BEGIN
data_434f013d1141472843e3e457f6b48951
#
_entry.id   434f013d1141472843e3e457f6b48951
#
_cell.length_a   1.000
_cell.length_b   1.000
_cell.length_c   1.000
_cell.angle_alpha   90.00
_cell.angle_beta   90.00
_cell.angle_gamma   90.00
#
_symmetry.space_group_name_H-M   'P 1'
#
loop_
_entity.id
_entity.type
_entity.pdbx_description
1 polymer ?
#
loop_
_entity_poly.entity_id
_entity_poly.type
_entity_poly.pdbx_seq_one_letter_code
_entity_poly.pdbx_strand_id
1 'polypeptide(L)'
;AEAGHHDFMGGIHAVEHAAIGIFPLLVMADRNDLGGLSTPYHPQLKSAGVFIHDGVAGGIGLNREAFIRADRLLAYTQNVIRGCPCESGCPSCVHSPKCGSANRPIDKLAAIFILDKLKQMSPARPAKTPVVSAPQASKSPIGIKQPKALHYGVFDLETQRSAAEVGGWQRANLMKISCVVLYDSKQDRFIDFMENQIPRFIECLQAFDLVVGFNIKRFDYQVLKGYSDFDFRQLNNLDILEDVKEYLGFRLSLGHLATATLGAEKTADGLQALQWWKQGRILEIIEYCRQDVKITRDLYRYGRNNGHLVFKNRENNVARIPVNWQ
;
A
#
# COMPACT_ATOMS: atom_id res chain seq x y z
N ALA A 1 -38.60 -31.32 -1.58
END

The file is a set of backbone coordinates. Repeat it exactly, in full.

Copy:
data_434f013d1141472843e3e457f6b48951
#
_entry.id   434f013d1141472843e3e457f6b48951
#
_cell.length_a   1.000
_cell.length_b   1.000
_cell.length_c   1.000
_cell.angle_alpha   90.00
_cell.angle_beta   90.00
_cell.angle_gamma   90.00
#
_symmetry.space_group_name_H-M   'P 1'
#
loop_
_entity.id
_entity.type
_entity.pdbx_description
1 polymer ?
#
loop_
_entity_poly.entity_id
_entity_poly.type
_entity_poly.pdbx_seq_one_letter_code
_entity_poly.pdbx_strand_id
1 'polypeptide(L)'
;AEAGHHDFMGGIHAVEHAAIGIFPLLVMADRNDLGGLSTPYHPQLKSAGVFIHDGVAGGIGLNREAFIRADRLLAYTQNVIRGCPCESGCPSCVHSPKCGSANRPIDKLAAIFILDKLKQMSPARPAKTPVVSAPQASKSPIGIKQPKALHYGVFDLETQRSAAEVGGWQRANLMKISCVVLYDSKQDRFIDFMENQIPRFIECLQAFDLVVGFNIKRFDYQVLKGYSDFDFRQLNNLDILEDVKEYLGFRLSLGHLATATLGAEKTADGLQALQWWKQGRILEIIEYCRQDVKITRDLYRYGRNNGHLVFKNRENNVARIPVNWQ
;
A
#
# COMPACT_ATOMS: atom_id res chain seq x y z
N ALA A 1 -38.60 -31.32 -1.58